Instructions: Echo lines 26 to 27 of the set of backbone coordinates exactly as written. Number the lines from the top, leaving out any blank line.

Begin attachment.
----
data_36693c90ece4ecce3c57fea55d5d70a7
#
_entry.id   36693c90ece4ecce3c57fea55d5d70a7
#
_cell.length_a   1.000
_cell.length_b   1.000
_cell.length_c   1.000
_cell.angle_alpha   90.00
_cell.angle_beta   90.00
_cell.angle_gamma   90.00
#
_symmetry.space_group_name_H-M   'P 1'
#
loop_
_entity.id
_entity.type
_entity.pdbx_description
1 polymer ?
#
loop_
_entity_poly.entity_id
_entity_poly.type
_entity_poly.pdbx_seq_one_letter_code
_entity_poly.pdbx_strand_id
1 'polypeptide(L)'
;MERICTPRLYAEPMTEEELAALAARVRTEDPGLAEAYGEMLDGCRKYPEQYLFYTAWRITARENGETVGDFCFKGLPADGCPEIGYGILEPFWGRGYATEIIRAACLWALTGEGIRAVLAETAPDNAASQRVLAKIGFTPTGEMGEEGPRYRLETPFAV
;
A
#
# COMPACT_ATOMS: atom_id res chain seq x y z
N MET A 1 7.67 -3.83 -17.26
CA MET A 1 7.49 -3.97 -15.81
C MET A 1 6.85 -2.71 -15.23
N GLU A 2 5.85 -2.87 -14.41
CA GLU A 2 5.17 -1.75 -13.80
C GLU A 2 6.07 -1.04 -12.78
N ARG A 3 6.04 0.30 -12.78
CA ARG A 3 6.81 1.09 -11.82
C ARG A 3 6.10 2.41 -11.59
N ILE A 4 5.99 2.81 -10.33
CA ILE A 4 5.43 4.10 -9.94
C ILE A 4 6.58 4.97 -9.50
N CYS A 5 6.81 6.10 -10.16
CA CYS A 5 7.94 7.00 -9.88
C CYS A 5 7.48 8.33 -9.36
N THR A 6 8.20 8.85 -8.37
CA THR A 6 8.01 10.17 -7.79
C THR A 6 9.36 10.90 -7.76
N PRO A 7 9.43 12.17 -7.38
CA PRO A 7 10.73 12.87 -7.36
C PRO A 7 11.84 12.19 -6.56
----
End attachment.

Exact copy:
;MERICTPRLYAEPMTEEELAALAARVRTEDPGLAEAYGEMLDGCRKYPEQYLFYTAWRITARENGETVGDFCFKGLPADGCPEIGYGILEPFWGRGYATEIIRAACLWALTGEGIRAVLAETAPDNAASQRVLAKIGFTPTGEMGEEGPRYRLETPFAV
;